[http://www.ene.gov.on.ca/envision/water/stormwaterpph.htm Government of Ontario, Canada. Stormwater Pollution Prevention Handbook]
 
 
 
[http://www.co.hennepin.mn.us/vgn/portal/internet/hcchannelmaster/0,2324,1273_83263__2,00.html Hennepin County Environmental Education]
 
 
 
[http://www.revisor.leg.state.mn.us/stats/ Office of the Revisor of Statutes, State of Minnesota. Minnesota Statutes 2004]
 
  
[http://www.oseh.umich.edu/salt.html University of Michigan Occupational Safety and Environmental Health. Winter Maintenance: Snow and Ice Removal]
+
<noinclude>
 +
[[Category:References]]
 +
</noinclude>
 +
<noinclude>
 +
[[Category:Level 3 - Best management practices/Nonstructural practices/Pollution prevention]]
 +
</noinclude>

Latest revision as of 20:12, 18 July 2022

Photo of Eagle Valley - Woodbury Minnesota example of narrow street
An example of a narrow street from Woodbury, Minnesota. Reducing street width reduces the amount of pollution on impermeable surfaces and is therefore an effective pollution prevention practice.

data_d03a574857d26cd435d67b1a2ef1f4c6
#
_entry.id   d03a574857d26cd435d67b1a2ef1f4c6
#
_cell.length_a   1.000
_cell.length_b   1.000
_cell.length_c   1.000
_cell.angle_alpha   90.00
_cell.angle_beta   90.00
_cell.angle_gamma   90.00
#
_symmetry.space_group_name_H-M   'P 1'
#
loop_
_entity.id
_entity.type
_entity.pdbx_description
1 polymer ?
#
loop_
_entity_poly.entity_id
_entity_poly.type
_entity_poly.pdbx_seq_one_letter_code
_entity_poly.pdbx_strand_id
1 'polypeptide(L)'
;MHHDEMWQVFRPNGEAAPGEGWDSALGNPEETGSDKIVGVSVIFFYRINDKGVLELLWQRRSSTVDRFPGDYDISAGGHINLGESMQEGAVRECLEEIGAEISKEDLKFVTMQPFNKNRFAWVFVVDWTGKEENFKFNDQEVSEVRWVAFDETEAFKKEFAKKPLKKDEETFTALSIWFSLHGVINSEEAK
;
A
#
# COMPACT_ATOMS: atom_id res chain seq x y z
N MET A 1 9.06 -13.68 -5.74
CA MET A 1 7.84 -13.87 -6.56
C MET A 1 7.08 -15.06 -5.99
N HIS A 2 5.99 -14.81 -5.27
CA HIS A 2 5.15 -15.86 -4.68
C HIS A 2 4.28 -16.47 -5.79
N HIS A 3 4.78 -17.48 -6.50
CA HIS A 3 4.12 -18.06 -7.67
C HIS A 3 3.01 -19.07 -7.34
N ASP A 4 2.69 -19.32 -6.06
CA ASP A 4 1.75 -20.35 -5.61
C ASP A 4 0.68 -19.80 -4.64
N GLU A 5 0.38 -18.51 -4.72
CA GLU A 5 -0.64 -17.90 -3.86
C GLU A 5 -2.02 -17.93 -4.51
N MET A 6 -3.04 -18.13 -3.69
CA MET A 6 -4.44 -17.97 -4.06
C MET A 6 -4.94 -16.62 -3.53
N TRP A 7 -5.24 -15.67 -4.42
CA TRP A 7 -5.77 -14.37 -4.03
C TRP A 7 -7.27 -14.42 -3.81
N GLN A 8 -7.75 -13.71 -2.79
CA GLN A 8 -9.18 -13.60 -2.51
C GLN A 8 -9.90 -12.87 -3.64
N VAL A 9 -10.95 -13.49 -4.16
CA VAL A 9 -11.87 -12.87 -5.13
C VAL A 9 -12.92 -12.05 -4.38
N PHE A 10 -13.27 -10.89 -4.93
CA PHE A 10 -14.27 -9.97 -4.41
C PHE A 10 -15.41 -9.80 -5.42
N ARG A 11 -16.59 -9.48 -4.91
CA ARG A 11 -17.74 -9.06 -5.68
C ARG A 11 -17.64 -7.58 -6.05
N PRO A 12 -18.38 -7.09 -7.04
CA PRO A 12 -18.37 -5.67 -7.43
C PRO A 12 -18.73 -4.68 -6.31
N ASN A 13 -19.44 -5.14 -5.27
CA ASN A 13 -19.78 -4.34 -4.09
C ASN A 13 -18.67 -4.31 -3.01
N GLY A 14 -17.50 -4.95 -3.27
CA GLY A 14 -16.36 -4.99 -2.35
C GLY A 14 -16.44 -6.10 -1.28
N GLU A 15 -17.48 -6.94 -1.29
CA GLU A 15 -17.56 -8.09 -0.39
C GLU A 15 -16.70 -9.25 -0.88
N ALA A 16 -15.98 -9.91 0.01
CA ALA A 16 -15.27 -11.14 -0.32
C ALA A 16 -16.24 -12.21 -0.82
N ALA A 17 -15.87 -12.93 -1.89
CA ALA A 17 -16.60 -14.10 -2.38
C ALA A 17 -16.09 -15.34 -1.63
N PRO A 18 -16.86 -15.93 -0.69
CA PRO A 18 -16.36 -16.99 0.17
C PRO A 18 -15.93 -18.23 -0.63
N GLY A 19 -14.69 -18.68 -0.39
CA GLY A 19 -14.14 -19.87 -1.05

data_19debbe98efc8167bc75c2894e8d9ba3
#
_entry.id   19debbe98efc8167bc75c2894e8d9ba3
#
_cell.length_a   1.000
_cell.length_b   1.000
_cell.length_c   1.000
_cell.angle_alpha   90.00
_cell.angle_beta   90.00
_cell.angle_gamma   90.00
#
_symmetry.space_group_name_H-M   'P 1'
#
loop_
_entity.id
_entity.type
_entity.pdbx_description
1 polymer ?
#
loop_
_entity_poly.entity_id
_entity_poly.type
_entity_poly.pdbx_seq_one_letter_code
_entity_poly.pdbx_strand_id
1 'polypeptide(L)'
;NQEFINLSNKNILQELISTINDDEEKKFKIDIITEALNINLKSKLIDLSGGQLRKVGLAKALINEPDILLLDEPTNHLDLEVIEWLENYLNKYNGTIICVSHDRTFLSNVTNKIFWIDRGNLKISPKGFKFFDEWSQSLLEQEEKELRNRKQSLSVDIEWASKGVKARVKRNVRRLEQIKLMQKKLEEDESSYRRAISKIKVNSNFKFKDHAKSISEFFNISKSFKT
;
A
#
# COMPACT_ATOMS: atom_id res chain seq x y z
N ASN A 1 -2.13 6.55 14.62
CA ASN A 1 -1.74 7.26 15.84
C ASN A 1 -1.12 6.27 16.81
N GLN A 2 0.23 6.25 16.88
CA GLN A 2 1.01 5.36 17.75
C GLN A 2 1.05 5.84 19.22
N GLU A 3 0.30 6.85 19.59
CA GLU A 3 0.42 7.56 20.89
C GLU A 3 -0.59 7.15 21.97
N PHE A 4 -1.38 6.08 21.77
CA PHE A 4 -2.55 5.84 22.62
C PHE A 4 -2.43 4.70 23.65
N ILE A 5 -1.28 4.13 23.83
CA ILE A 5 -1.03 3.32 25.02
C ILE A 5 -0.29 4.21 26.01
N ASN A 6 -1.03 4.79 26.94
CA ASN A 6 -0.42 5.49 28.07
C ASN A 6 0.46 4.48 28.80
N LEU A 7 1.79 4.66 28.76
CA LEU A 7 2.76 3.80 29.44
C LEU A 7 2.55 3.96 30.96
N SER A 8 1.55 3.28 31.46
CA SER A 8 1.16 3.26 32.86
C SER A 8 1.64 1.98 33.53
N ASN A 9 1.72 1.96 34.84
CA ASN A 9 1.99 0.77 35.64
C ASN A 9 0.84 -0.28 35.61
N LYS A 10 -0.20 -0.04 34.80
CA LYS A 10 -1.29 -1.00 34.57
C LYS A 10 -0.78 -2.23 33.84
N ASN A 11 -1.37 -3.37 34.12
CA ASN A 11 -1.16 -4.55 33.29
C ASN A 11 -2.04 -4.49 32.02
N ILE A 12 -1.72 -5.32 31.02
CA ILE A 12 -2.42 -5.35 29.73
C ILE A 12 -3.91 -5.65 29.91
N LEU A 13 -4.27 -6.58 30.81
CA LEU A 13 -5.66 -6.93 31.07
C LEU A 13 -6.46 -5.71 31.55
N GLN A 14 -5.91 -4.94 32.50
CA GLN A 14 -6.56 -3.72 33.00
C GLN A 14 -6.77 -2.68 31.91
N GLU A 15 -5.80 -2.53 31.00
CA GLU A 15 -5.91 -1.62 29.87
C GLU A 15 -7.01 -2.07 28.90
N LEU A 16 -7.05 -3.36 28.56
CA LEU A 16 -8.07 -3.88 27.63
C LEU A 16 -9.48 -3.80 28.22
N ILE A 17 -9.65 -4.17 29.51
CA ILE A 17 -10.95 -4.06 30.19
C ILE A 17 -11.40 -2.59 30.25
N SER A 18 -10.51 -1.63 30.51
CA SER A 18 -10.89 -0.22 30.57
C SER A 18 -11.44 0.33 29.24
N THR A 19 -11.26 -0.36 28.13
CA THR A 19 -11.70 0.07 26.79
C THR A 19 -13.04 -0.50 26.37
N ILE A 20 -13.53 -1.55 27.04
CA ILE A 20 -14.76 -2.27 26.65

The 2008 version of the Stormwater Manual (Version 2) contains pollution prevention (P2) fact sheets for residential, municipal and commercial/industrial land uses. Material from those fact sheets comprises the information contained on this page. To link to the original document in Microsoft Word format, click File:Pollution Prevention.docx. In addition, there is a fact sheet for businesses. We anticipate eventually including information for specific pollution prevention practices.

For more information on pollution prevention in general, see MPCA's page on pollution prevention. The MPCA has also produced a document titled Pollution Prevention and the MS4 Program: A Guide on Utilizing Pollution Prevention Activities to Meet MS4 General Permit Requirements. This document provides communities regulated under the Minnesota Municipal Separate Storm Sewer Systems (MS4) General Permit with basic tools and information that will lead to increased use of pollution prevention (P2) activities within stormwater pollution prevention programs (SWPPPs) and local stormwater programs.

Residential Practices

Residential pollution prevention practices are household and neighborhood activities that prevent or reduce the contamination of stormwater. Residential pollution prevention practices prevent or reduce stormwater contamination from sources such as yards, driveways, sidewalks, and household products.